... natural and reasonable. "The sahib won't let you see it, nor ride on it this evening," reply the servants; and, given to understand that we won't put up with their importunities, they worry us no more. "Oh, that I could get rid of them thus readily always!" I mentally exclaim; for I feel instinctively that the farther east I get, the more wretchedly worrying and inquisitive I shall find the people. We arrive hungry and thirsty, and in condition to do ample justice to the provisions at hand. After satisfying the pressing ...
— Around the World on a Bicycle Volume II. - From Teheran To Yokohama • Thomas Stevens

... conflagration. There proceeded from his lips a sulphurous smoke of damaging words with Dives's face appearing and reappearing in the haze in a manner that was frightfully realistic. I longed to leap to my feet and exclaim: ...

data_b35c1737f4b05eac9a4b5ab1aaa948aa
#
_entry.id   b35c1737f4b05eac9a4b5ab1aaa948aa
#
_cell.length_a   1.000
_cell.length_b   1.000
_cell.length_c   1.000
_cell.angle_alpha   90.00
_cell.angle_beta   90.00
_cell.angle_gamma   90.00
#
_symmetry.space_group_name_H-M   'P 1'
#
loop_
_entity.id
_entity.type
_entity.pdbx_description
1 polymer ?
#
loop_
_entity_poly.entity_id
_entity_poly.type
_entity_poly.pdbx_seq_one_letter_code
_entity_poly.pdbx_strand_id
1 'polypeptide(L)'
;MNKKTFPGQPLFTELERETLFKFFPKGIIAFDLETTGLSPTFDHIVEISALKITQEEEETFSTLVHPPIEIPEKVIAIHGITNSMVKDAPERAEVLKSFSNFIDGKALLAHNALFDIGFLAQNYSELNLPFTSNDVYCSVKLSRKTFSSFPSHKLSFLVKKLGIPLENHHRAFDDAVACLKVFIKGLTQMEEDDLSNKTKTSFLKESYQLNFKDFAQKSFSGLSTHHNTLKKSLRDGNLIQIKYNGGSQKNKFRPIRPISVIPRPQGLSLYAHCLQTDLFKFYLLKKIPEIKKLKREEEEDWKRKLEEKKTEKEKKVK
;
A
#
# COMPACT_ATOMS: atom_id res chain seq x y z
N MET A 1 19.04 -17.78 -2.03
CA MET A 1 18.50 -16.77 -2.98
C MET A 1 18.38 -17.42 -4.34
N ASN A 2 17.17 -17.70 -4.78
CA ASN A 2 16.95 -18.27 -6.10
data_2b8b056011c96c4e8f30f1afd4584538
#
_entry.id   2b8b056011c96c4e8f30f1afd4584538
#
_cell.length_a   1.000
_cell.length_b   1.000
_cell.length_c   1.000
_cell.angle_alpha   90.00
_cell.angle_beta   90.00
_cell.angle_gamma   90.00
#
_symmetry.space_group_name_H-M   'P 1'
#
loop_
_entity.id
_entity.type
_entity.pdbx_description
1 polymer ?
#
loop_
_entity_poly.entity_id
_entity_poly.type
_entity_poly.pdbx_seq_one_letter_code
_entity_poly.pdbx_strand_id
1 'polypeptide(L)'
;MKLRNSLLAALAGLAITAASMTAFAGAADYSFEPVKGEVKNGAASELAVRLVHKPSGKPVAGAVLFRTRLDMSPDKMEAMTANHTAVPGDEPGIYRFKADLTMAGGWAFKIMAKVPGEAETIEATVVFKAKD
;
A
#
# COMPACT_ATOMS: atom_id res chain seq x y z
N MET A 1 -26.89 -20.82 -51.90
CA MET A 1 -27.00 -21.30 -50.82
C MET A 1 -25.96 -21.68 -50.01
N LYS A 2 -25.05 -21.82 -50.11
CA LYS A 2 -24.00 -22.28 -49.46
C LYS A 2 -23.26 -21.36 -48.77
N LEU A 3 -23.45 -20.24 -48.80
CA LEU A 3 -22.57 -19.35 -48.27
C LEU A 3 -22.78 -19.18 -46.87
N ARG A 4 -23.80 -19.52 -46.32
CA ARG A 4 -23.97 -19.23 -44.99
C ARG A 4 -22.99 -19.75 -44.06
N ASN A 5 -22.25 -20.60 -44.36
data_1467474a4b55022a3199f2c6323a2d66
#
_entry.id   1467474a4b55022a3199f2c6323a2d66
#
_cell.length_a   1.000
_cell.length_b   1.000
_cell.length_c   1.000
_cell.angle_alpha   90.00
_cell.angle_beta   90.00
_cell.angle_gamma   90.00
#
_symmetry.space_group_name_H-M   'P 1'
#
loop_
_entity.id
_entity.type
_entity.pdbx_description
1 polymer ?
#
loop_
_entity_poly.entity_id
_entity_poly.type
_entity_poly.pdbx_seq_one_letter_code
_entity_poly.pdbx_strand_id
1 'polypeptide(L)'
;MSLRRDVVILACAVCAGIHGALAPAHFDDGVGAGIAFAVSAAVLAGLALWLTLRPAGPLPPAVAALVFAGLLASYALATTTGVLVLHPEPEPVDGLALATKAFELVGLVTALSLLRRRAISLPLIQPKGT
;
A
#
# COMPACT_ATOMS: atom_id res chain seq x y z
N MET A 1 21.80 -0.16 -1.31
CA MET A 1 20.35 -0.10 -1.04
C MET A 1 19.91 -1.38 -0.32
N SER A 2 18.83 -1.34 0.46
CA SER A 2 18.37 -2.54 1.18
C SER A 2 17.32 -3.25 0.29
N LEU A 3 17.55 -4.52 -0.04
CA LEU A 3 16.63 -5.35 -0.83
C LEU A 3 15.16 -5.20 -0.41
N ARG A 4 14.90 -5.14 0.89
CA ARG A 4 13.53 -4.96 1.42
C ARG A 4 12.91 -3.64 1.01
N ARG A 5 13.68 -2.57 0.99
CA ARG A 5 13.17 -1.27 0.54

— A Circuit Rider's Wife • Corra Harris

... was blessed in one thing, dear Miss Enna," she would exclaim, "not one of those darling boys was taken from me, and all bid fair to turn out well. God surely smiled on the motherless, and gave me strength to ...
— Graham's Magazine Vol XXXII. No. 3. March 1848 • Various

... mountain. I shall not readily forget the effect produced on my feelings by this harmonious "concord of sweet sounds;" and at that moment how highly poetical did the rich descriptive imagery of Shakspeare appear, where he makes one of his characters exclaim:— ...
— Journal of a Visit to Constantinople and Some of the Greek Islands in the Spring and Summer of 1833 • John Auldjo

... effort or character. Men and nations seem to be alike borne forward on the surface of a mighty stream, which they are equally incapable of arresting or directing; and, after surveying the vain and impotent attempts of individuals to extricate themselves from the current, we are apt to exclaim with the philosopher,[16] "He has dashed with his oar to hasten the cataract; he has waved with his fan to give speed to ...